I spotted a Facebook meme this morning that listed a rather startling number of places having unusual floods over just the past two weeks:
- Mexico City
The point, of course, was that to have so many floods in such a short period of time is a clear sign of global warming. On one level, that’s clearly true; part of what climate change means is that floods are worse now. But reality is more complex than any meme–for example, increased flooding can be caused by changes in land management as well as by changes in the weather. So, since I’d rather pass around detailed and verified facts than a meme that simply sounds plausible, let’s look into this, shall we?
As one might guess, all the floods in Europe are actually one flood; France, Germany, Belgium, Romania, and the Ukraine–plus Poland, the Netherlands, and Austria–have all been drenched by a series of slow-moving storms trapped above the continent by an omega block. An omega block is essentially a tight curve in atmospheric currents that keeps a weather system from moving for the duration. Exactly how, or even whether, the omega block might be connected to the greenhouse effect is not clear, but a warmer atmosphere holds more moisture and therefore can drop more rain from any given storm.
And there could be a link with the omega block. There was one with the polar vortex, after all.
In any case, is whether this weather is unusual. If Paris flooded every other week, this latest flood would be no big deal, except for the people who happened to be in the middle of it. I have not been able to find a detailed analysis of how often this type of flooding has occurred historically. What I have found is consistent with this event being a real story, if perhaps not as bizarre as it seems, at least in France.
Since record-keeping began in 1873, there have four severe floods in Paris, of which this latest is the mildest. In 1910, the Seine River crested 8.62 above normal (28′ 3″) and set the record. In 1955, the river crested at 7.1 meters (23′ 3″) and at 6.18 meters (20′ 3″). This year’s flood crested at “only” 6.1 meters (20 feet even). But, and this is a critical but, this year’s storms did drop more rain on France than any recorded storm has before.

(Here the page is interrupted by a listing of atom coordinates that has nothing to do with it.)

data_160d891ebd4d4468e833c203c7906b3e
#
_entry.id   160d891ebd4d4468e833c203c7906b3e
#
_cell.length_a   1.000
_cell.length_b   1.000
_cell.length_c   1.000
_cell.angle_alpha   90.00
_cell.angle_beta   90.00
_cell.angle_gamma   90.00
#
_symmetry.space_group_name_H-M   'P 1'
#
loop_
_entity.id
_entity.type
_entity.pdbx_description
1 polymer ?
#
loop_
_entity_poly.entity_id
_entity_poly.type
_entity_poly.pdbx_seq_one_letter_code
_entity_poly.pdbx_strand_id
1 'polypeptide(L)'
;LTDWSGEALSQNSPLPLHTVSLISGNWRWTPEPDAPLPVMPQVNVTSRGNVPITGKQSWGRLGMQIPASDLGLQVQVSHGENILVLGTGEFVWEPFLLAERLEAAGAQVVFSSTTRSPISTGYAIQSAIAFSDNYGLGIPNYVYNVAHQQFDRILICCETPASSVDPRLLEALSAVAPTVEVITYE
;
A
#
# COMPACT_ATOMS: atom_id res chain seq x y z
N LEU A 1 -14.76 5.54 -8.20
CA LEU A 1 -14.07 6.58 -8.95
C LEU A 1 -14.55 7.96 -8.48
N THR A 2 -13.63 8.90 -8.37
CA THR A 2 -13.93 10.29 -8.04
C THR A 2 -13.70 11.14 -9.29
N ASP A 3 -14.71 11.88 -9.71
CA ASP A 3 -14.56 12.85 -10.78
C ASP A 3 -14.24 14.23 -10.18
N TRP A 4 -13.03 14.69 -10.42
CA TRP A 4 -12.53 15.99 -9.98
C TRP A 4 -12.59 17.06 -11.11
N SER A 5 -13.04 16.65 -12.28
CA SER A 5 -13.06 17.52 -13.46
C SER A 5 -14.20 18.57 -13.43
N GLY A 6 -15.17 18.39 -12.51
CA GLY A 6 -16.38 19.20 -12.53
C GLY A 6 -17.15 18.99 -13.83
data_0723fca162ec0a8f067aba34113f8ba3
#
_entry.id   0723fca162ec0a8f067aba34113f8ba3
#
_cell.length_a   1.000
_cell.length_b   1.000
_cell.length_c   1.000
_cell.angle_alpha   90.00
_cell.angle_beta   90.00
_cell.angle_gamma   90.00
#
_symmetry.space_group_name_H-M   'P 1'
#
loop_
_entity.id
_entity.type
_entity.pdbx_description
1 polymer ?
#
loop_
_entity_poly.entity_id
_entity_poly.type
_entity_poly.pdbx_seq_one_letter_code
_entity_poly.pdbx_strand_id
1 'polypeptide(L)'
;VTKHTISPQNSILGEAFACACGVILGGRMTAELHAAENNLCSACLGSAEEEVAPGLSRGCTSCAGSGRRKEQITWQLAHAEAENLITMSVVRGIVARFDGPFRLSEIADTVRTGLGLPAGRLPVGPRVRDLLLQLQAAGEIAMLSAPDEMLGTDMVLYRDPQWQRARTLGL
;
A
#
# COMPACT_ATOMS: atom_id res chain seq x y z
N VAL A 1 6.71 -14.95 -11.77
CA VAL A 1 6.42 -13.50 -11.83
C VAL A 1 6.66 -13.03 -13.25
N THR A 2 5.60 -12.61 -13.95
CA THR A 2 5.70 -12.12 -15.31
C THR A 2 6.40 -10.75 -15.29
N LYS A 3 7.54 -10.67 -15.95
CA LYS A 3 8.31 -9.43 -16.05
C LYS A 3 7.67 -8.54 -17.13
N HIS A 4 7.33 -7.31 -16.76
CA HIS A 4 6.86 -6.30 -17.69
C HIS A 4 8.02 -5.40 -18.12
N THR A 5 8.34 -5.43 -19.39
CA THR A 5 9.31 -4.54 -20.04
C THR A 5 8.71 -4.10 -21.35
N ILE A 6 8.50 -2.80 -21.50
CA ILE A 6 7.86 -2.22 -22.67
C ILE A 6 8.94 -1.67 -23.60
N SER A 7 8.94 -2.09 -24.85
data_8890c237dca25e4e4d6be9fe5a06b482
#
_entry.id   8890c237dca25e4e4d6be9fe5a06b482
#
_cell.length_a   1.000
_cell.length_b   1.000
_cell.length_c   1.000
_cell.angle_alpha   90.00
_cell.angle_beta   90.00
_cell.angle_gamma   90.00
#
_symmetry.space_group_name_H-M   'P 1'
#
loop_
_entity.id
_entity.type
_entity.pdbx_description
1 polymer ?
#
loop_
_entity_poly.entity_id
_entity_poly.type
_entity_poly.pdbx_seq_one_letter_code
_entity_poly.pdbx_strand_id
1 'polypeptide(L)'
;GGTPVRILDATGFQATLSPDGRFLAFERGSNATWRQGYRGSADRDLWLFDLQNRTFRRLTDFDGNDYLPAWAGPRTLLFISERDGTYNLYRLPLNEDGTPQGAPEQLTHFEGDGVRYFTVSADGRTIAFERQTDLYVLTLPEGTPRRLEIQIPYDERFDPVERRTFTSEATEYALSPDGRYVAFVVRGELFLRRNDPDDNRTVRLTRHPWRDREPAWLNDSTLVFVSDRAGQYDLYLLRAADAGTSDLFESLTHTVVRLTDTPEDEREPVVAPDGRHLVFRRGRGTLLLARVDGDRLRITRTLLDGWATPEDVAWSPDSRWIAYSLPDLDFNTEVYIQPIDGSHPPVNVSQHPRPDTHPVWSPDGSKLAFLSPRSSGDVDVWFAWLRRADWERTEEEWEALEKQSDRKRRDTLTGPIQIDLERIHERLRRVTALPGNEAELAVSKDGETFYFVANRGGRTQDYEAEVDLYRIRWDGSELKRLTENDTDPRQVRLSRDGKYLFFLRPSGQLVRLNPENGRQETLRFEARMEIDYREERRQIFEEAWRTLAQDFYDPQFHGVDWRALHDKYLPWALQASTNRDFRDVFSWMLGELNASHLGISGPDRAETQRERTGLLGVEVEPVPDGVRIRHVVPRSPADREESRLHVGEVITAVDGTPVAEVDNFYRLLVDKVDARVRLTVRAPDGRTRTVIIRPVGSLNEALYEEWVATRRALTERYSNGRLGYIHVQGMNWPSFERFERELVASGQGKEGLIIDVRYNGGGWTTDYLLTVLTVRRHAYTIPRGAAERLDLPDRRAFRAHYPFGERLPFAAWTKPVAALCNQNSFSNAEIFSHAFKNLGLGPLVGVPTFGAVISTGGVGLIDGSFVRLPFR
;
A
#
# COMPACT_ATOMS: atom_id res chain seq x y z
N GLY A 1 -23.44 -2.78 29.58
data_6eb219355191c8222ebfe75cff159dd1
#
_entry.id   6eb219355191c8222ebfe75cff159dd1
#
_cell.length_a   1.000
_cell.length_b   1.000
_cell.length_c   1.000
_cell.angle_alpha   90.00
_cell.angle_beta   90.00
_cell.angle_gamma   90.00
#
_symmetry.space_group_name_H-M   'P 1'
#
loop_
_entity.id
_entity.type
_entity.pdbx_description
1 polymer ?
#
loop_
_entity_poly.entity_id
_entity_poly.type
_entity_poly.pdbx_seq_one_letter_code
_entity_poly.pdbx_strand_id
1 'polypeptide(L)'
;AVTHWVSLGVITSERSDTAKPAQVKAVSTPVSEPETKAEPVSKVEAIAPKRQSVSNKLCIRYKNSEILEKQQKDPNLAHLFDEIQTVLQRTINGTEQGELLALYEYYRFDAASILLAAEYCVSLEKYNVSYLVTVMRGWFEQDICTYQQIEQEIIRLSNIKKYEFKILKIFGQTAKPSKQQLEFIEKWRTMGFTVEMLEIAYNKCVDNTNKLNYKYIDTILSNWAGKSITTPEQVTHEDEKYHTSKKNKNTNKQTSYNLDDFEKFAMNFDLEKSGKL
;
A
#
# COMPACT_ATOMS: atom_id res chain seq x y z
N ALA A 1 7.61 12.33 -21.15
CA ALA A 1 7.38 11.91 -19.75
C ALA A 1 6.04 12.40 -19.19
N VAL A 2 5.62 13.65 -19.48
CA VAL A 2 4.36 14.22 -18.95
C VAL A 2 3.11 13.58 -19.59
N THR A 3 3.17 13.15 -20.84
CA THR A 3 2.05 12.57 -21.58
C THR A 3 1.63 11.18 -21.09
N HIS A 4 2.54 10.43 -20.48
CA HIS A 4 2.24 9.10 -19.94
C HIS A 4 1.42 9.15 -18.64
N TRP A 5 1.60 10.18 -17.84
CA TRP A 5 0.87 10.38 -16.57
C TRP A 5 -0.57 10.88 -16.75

While this flood didn’t break the Paris record, we can compare the number of record-breaking rainfall events from 1980 to 2010 with the norm over the previous 80 years–and the number is up by 12% world-wide. In Europe, it’s up 31%.
I actually haven’t found any reports of flooding in Pakistan over the last few weeks–though it’s possible that all the attention on Paris have messed with the search engine’s algorithms, that happens sometimes. Either way, apparently Pakistan flooded in April, though, so the country need not feel left out.
I have seen various articles referring to recent floods in eastern Russia, but I have not found any further information–except that Russia apparently also flooded in April.
Again, I have not been able to find any information, aside from the fact that serious flooding around Beijing has occurred recently. I am guessing that flooding in Taiwan was connected, however.
I have not found confirmation of flooding in Mexico over the past few weeks.
A Lot of Water
Sometimes I spend several hours researching a subject and find some great material. This was not one of those times. Basically, to recap, sometimes it rains a lot, and it’s happening more often because of climate change. Also, Facebook memes are not entirely reliable, but we need to do something about climate change anyway.
Just another day living with the new normal.